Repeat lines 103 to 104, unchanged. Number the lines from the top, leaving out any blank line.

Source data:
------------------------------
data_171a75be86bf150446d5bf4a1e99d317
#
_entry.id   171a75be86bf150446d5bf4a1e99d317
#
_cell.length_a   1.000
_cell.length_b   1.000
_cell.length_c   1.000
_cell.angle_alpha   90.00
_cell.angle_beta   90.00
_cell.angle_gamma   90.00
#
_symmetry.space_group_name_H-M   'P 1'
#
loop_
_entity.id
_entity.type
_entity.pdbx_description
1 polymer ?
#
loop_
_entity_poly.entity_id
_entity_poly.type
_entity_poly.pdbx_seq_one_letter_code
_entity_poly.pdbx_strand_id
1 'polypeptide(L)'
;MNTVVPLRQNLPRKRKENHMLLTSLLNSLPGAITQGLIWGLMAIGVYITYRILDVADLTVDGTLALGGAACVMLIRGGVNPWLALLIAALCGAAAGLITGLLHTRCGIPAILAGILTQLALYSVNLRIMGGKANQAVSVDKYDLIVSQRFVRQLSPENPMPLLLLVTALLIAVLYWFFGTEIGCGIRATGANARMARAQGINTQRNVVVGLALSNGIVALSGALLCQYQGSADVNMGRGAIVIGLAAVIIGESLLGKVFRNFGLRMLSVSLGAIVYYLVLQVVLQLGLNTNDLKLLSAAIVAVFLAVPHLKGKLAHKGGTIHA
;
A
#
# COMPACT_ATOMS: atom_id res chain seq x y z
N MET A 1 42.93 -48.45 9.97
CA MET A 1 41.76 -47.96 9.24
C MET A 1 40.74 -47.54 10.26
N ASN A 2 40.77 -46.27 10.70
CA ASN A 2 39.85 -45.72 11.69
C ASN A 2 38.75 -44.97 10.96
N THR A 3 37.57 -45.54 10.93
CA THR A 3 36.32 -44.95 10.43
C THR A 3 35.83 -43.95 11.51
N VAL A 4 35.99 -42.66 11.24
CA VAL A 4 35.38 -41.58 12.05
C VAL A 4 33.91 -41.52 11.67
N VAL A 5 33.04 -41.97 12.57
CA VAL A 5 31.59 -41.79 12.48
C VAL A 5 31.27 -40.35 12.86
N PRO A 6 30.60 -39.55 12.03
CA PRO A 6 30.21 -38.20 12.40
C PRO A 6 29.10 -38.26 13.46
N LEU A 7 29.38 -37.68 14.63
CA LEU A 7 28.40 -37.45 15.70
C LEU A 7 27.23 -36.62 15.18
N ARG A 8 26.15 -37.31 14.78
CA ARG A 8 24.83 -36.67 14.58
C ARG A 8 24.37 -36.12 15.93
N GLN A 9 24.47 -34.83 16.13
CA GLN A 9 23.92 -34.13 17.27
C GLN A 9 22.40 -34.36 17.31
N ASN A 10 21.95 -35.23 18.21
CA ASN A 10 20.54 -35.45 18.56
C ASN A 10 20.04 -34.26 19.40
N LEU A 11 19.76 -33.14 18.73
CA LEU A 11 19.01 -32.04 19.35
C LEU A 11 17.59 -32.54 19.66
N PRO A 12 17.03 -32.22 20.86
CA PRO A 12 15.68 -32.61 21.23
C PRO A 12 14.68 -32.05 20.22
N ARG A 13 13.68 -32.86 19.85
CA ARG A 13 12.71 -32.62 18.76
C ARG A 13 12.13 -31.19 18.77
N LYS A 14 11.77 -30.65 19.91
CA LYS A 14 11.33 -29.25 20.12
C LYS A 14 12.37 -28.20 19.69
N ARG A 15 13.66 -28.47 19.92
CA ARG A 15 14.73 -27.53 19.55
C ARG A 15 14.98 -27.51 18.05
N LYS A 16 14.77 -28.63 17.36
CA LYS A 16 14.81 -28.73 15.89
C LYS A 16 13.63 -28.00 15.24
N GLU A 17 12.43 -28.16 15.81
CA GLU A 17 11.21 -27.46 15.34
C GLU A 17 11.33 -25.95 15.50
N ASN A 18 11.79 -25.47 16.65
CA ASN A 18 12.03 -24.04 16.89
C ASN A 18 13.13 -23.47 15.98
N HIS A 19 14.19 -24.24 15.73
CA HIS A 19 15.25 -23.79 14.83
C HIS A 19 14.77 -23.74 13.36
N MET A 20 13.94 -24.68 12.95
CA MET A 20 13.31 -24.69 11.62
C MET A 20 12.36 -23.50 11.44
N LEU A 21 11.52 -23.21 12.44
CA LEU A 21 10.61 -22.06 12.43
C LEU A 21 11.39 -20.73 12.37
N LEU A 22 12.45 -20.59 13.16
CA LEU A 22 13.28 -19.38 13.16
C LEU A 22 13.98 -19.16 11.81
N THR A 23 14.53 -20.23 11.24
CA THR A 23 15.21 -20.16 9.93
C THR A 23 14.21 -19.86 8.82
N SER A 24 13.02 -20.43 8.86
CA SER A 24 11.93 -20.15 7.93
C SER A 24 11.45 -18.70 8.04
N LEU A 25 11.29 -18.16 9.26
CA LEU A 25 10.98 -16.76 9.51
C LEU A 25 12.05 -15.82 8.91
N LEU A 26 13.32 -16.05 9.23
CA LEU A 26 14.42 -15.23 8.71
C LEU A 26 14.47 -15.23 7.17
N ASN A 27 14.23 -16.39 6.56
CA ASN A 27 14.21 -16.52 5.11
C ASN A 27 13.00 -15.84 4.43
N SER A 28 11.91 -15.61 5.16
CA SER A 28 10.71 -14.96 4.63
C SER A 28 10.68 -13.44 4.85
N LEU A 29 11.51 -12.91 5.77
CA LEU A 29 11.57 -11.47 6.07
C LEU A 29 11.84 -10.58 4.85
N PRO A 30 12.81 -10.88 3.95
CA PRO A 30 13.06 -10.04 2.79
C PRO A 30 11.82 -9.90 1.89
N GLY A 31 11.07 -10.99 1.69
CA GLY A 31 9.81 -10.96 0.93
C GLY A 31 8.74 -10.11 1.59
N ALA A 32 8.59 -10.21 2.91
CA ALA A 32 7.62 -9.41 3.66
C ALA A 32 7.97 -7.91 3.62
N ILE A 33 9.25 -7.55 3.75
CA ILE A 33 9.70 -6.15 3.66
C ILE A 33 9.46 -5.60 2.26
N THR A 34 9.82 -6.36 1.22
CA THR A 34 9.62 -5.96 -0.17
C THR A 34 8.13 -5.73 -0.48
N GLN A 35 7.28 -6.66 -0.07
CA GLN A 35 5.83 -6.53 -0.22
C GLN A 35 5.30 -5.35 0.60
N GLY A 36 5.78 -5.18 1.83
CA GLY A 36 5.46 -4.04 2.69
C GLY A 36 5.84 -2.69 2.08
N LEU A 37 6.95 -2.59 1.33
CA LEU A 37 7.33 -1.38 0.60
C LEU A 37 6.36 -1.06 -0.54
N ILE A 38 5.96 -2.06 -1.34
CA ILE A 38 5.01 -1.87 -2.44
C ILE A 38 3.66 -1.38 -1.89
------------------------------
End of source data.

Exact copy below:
N LEU A 25 11.29 -18.16 9.26
CA LEU A 25 10.98 -16.76 9.51